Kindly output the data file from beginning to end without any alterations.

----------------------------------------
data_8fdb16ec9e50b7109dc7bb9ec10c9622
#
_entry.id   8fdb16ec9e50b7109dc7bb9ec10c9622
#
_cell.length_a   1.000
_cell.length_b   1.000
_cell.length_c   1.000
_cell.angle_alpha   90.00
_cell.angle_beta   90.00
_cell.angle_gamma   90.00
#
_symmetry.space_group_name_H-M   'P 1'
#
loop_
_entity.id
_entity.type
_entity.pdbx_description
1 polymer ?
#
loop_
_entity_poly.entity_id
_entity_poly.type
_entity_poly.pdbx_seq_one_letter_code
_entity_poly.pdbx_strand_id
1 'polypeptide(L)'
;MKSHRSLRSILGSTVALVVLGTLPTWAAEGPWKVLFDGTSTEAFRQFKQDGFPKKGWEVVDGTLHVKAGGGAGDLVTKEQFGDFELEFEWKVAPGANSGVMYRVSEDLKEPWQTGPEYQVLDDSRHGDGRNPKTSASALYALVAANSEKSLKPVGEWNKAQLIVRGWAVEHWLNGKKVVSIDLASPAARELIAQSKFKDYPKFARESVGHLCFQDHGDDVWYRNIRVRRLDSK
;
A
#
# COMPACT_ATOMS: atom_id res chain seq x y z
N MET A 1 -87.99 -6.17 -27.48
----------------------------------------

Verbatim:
data_8fdb16ec9e50b7109dc7bb9ec10c9622
#
_entry.id   8fdb16ec9e50b7109dc7bb9ec10c9622
#
_cell.length_a   1.000
_cell.length_b   1.000
_cell.length_c   1.000
_cell.angle_alpha   90.00
_cell.angle_beta   90.00
_cell.angle_gamma   90.00
#
_symmetry.space_group_name_H-M   'P 1'
#
loop_
_entity.id
_entity.type
_entity.pdbx_description
1 polymer ?
#
loop_
_entity_poly.entity_id
_entity_poly.type
_entity_poly.pdbx_seq_one_letter_code
_entity_poly.pdbx_strand_id
1 'polypeptide(L)'
;MKSHRSLRSILGSTVALVVLGTLPTWAAEGPWKVLFDGTSTEAFRQFKQDGFPKKGWEVVDGTLHVKAGGGAGDLVTKEQFGDFELEFEWKVAPGANSGVMYRVSEDLKEPWQTGPEYQVLDDSRHGDGRNPKTSASALYALVAANSEKSLKPVGEWNKAQLIVRGWAVEHWLNGKKVVSIDLASPAARELIAQSKFKDYPKFARESVGHLCFQDHGDDVWYRNIRVRRLDSK
;
A
#
# COMPACT_ATOMS: atom_id res chain seq x y z
N MET A 1 -87.99 -6.17 -27.48